“These investors don’t understand business at all.”
“Why do they call themselves a VC when they are never willing to take a risky bet!”
or the favourite:
“Indian investors are too conservative. In valley, we would have easily raised our round.”
…and some similar version of these for the mentors or advisors.
Well, we rather say you should be thankful to them. No, we are not teaching you Gandhigiri (or Munnagiri now?) here. I am not suggesting that you thank them so that they feel you are good people and they come back to invest.
I simply ask you to thank them for saving your time. In India, most of us are not used to saying ‘no’. Its always a ‘Yes’, or a ‘Maybe’ or (which is worst) ‘Lets meet after 10 days’. As a startup, we know you have limited resources and time is the most critical resource. The person who is saying no to you is a friend who is helping you not waste more time on him. Appreciate it. Thank him / her for that.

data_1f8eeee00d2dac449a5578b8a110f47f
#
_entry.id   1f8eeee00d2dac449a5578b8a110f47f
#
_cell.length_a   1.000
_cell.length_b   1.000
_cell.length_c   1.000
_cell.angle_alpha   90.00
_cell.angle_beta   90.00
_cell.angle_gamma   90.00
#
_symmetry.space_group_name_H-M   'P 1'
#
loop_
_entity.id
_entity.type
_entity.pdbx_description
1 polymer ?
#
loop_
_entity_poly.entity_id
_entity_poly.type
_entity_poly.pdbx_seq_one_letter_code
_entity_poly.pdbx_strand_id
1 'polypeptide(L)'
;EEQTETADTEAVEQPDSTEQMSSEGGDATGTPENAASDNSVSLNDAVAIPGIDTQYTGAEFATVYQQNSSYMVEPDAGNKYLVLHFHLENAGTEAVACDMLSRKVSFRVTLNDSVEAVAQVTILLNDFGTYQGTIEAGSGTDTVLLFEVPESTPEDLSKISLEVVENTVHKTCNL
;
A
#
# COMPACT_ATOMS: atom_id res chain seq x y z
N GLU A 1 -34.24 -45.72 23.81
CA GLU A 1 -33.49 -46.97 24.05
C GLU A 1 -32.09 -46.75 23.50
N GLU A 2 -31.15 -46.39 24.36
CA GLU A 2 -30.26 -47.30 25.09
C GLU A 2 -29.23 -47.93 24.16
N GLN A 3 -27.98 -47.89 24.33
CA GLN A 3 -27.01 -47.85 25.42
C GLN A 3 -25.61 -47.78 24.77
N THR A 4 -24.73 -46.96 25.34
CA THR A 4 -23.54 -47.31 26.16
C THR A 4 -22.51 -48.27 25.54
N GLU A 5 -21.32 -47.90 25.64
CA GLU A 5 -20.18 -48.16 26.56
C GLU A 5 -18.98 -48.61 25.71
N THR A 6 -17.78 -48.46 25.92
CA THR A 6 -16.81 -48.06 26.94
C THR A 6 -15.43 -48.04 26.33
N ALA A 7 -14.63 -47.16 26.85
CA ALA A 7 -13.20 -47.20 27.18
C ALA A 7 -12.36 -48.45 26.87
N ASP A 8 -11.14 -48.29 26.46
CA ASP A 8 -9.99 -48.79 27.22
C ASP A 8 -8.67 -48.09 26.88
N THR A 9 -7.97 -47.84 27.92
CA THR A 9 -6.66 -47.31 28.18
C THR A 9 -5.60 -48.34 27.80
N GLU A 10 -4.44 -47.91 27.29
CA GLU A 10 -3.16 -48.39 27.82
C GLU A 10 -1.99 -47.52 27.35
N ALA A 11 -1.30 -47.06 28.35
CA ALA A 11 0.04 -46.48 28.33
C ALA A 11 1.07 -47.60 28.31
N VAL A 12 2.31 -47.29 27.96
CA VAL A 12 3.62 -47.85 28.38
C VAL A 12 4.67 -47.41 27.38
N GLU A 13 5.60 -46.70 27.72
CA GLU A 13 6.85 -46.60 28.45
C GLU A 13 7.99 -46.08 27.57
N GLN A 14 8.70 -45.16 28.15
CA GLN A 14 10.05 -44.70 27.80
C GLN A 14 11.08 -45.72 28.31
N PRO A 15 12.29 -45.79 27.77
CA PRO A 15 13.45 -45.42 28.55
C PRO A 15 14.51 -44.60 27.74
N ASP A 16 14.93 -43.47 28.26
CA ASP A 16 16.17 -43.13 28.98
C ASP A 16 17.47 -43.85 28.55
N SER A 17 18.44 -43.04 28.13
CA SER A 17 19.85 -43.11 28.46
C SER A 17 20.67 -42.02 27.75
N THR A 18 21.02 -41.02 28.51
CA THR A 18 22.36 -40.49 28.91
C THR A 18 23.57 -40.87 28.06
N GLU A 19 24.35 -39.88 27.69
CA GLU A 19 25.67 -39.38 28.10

A couple of other tips:
1. Follow the same yourselves. Say no wherever you are not interested or where you do not intend to followup. It will not only help the other person save time but help you save time too.
2. When in a meeting, if you hear ‘maybe’, ‘can we meet in another 10 days’, ‘why dont you do this and let me know’, ‘why dont you talk to xyz first’ and other similar push-it-for-later phrases…see if you can get the person to be a bit more direct. Some simple templates are – ‘if we do this, do you think you will be able to….’, ‘…who would be the decision maker in this…’ or even more direct – ‘is this genuinely something of a key interest to you? I can can come back later if you think it is not currently of interest.’.
Hope this helps.[/x_text][/x_column][/x_row][/x_section]